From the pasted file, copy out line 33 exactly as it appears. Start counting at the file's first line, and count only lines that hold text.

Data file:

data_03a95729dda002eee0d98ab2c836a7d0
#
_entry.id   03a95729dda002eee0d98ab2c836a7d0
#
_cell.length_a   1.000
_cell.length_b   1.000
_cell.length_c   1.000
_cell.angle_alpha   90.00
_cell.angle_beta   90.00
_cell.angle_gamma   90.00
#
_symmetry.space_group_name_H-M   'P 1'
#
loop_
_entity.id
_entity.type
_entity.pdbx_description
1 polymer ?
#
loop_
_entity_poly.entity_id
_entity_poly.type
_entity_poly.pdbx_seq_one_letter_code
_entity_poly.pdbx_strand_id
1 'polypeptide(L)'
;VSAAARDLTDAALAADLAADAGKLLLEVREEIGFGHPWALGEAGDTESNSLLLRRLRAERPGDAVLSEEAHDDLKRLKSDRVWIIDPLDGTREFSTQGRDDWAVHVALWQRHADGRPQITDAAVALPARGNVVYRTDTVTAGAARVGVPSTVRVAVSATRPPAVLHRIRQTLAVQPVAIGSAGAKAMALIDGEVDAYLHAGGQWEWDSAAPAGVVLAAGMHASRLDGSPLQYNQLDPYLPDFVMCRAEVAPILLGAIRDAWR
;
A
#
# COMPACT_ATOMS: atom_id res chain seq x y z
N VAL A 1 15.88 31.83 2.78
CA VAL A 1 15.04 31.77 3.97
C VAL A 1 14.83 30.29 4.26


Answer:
C VAL A 1 14.83 30.29 4.26